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13-07-2011, 02:39 AM #1
Trip Hawkins: Developers "don't own the land that they are tilling."
Courtesy of GamasutraElectronic Arts founder Trip Hawkins accused Nintendo of presiding over a "feudal dark age" in the game industry in which developers "don't own the land that they are tilling."
He said that the games industry had been born in a golden age of open platforms, and that EA had prospered because it had ignored Nintendo and focused on the Sega Genesis, which it reverse engineered. "We fought for our freedom. We didn't accept the feudal system."
He added, "There is no question that there is a war going to win the hearts and minds of the developers. They will decide which feudal lord wins or loses. The days of floating your boat on one platform are over. The question is, do you as a developer, own the dirt?"
P.S. Buy up more devs and IP plz. And shut down a few more game servers whilst you're at it.
Last edited by Rii; 13-07-2011 at 02:45 AM.
13-07-2011, 03:21 AM #2
You realize Trip Hawkins hasn't been with EA since 1991, right?
And that at it's founding, Trip Hawkins was the guy who was instrumental in creating more recognition and credit for developers? It was once one of the founding principles of the company, much like it had been for the original Activision.
That the company was then run into the ground after his absence, isn't really his fault, and it's certainly unfair to blame him for the actions of an EA 20 years removed from his tenure.
13-07-2011, 03:39 AM #3
Live by the sword, die by the sword. ;)
No I don't hold any real resentment towards Trip Hawkins. Or even EA at this point for that matter ... the game server issue aside. It just struck me that his sentiments here have a very familiar and indeed timely ring to them for me as a gamer.
Of course I expect they'll be even more timely a few years from now, what when games are pushed to us over the cloud and us gamers never get our dirty mitts on them at all. Trip's dream, in other words.
13-07-2011, 04:32 AM #4
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Yeah, the hyperbole and hypocrisy are ridiculously petulant. Nintendo was a closed platform, so EA "fought for their freedom" by dev'ing for Sega? Securing a NFL license does not make you William Wallace.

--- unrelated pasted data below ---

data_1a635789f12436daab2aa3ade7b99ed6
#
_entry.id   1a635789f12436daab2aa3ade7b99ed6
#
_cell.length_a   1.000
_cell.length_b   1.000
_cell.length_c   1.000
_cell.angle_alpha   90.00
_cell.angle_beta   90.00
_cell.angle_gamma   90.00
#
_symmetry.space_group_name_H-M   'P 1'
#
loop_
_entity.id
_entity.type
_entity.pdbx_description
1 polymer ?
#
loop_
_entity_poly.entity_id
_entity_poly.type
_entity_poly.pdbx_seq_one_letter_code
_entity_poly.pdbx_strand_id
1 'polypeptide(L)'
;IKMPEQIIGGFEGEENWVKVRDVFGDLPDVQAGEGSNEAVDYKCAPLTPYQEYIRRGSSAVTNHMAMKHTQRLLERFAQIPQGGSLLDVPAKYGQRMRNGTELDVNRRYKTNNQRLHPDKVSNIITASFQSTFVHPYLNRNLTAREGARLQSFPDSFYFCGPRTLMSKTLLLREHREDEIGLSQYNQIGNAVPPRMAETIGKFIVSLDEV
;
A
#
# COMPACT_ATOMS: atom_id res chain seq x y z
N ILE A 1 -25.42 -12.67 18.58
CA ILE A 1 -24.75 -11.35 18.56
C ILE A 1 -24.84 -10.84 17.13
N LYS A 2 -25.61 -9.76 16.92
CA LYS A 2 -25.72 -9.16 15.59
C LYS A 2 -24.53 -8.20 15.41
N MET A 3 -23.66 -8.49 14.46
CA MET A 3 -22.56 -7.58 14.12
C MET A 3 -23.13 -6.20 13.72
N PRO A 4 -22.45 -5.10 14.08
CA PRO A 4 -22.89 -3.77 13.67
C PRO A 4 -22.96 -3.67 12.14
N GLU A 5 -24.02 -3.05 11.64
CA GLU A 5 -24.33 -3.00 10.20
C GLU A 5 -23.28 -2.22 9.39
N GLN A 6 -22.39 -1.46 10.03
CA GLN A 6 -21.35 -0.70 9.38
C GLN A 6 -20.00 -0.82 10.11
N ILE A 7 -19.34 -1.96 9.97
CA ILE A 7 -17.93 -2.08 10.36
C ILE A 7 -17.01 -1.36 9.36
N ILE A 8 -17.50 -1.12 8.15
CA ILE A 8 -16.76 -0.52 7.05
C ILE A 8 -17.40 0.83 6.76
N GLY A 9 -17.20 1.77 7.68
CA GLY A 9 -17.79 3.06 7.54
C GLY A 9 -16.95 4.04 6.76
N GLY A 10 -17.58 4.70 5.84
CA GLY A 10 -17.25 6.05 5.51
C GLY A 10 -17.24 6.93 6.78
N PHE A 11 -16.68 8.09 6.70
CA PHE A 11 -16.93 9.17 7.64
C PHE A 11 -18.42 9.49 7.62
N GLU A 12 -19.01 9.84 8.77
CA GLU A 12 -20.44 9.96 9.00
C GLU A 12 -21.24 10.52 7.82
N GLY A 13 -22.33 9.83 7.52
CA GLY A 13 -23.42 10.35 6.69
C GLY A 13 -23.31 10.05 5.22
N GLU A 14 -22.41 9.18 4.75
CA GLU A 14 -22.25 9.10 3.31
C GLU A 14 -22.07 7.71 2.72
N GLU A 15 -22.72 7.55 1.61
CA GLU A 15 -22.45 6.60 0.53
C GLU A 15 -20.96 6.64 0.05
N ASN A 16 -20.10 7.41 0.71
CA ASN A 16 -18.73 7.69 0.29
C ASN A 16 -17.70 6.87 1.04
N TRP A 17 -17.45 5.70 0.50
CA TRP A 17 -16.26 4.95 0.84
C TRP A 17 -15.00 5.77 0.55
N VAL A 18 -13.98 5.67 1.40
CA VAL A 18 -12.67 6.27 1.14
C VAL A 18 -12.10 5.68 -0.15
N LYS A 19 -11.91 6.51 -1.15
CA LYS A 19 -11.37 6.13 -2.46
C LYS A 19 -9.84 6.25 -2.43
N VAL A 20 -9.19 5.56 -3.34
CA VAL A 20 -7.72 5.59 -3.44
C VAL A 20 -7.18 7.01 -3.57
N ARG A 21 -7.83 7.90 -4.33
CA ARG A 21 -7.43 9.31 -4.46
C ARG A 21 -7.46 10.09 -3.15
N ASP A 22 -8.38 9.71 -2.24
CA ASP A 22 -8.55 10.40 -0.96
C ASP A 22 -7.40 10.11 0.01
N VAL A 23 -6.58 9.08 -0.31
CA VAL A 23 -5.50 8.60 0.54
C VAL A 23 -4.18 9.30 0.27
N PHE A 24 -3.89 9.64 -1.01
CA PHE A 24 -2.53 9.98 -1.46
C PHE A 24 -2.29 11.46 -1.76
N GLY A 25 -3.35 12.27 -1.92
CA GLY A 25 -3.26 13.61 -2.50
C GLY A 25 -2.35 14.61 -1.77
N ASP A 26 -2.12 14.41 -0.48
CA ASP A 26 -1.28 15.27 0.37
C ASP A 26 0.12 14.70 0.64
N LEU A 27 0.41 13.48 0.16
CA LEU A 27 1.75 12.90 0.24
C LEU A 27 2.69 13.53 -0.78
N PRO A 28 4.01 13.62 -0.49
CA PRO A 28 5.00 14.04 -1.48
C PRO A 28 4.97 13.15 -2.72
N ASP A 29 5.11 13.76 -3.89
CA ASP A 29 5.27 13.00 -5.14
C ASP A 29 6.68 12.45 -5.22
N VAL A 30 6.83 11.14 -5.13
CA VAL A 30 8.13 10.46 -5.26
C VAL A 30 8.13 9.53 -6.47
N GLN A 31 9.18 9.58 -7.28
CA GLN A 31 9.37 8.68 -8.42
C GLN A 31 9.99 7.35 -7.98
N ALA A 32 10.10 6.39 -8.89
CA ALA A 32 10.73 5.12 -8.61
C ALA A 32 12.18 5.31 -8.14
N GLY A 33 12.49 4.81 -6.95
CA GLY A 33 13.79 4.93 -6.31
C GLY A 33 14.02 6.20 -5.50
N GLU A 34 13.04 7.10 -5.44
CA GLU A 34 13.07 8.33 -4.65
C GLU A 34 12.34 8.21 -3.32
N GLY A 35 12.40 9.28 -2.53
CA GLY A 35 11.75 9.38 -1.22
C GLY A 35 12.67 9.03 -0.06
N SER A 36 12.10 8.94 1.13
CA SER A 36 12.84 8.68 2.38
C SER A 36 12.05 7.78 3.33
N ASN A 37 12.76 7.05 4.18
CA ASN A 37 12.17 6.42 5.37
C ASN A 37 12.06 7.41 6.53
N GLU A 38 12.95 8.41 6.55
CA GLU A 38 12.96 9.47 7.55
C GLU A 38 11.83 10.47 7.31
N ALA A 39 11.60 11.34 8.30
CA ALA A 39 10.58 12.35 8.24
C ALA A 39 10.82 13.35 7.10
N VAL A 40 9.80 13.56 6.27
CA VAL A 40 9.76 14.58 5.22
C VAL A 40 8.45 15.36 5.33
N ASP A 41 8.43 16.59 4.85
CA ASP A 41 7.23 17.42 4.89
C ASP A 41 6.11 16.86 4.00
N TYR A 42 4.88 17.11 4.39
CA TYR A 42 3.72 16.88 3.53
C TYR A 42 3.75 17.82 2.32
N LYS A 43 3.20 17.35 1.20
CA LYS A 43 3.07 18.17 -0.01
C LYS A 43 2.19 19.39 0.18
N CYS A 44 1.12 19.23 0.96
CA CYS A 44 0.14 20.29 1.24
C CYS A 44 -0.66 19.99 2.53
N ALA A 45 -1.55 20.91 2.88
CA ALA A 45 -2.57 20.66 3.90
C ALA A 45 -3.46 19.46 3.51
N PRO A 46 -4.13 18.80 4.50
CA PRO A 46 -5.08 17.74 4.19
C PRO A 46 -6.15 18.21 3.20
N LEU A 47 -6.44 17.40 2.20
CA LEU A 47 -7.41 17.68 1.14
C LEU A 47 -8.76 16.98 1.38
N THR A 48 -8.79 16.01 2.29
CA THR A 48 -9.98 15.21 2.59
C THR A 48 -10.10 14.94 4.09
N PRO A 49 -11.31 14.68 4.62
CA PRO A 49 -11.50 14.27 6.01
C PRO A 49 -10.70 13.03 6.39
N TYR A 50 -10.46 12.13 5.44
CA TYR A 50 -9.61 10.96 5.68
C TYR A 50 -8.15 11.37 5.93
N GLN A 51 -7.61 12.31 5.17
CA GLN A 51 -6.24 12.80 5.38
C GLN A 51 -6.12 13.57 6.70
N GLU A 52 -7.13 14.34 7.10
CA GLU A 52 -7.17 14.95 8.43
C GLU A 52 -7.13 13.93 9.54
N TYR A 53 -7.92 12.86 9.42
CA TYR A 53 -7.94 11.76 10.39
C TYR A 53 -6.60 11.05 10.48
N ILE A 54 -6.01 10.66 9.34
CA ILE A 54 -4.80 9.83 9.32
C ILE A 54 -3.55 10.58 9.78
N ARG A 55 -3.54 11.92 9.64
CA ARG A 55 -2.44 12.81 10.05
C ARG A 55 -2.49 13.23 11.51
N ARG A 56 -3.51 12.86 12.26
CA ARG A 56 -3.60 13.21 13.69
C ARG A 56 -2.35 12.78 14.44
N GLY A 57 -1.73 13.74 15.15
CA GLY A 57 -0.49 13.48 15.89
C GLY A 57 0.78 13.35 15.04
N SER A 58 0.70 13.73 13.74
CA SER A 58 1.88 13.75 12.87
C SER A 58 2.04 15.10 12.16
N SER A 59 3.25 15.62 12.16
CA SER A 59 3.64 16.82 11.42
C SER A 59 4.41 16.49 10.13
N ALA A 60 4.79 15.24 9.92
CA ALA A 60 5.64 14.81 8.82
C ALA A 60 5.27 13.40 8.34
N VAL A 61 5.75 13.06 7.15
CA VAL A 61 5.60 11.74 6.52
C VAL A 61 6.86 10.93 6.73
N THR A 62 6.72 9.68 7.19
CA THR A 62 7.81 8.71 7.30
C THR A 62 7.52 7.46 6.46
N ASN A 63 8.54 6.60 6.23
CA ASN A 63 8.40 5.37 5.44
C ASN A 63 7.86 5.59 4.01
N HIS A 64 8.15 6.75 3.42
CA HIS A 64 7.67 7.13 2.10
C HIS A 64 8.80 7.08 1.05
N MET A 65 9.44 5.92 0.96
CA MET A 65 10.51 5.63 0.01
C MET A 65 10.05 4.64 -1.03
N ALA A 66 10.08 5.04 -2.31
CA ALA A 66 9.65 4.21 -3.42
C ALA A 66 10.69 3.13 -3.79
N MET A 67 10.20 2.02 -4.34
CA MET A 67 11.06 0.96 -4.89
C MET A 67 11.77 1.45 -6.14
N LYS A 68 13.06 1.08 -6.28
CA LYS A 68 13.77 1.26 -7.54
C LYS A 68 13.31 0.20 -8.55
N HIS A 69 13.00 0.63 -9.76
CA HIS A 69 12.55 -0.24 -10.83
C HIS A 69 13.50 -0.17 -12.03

"The question is, do you as a developer, own the dirt?" That's an easy one. No. Not unless you dev games for the PC.
13-07-2011, 07:07 AM #5
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Sega failed to give them one.
So they did "fight for their freedom" in a sense, I guess, but they wouldn't have if only Sega had produced enough development kits to meet demand."Moronic cynicism is a kind of na´vetÚ. It's na´vetÚ turned inside-out. Na´vetÚ wearing a sneer." -Momus
13-07-2011, 07:43 AM #6
The other reason for targeting SEGA instead was at the time, they weren't that big on the American scene. Nintendo would've sued the shit out of them, but with SEGA they could take the risk of going on their own and have a chance in hell of surviving. SEGA would eventually sue Accolade over unlicensed software but the only reason they even won was on a technicality, and by then EA was fully licensed anyway.
Still, he has a point, just a point easily countered as pointed out above: Don't like the lack of control, stop throwing in your fortunes with the console games. Even Apple's App Store gives developers more freedom than any of the console makers, for fuck's sake.
13-07-2011, 08:43 AM #7
13-07-2011, 06:30 PM #8
When it comes to intellectual production, what it matters is not owning the means of it, but rather the means of distribution. You may have a world-shattering masterpiece in your hands, but it does not have any economic importance until it is realized as a commodity. Games are no different.
This might seem Marxist crap to most, but developers must integrate their efforts to own distribution as well - otherwise they will always be hostage to the interests of shareholders and investors whose large majority does not understand a single thing about the gaming industry, and prefer to do ye olde school of stagnant investment instead of favouring innovation and seizing on different market segment opportunities.
I would very much like to see an united distribution digital system arising from the collaboration of different developers, much like an industrial or farming cooperative. The efforts of them all ensures that even the humblest indie gets a fighting chance to develop some crazy awesome idea that might be the next big hit. Although Steam is fairly convenient, it is FAR from benefitting the companies in such manner.
13-07-2011, 06:38 PM #9
13-07-2011, 08:15 PM #10
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Manifesto is no longer contemporary. <a href="http://www.showmethegames.com/">Yon</a> cliffski's thing is, I think. It's an appealing idea in principle, but I think the exposure you get by getting on Steam (and the also-rans, to an extent), especially considering the alarming number of people these days who won't even buy things that aren't on Steam, is inevitably more important. Not that you can't do both, mind. I'm actually surprised how many developers don't offer direct purchase, but maybe it's more hassle than I assume - not wanting to deal with fallout from third party payment processor errors, or something.
13-07-2011, 08:19 PM #11
Credit card fees are rape especially for small businesses, and it's even worse with the online systems.
Square needs to come up with a solution for online transactions.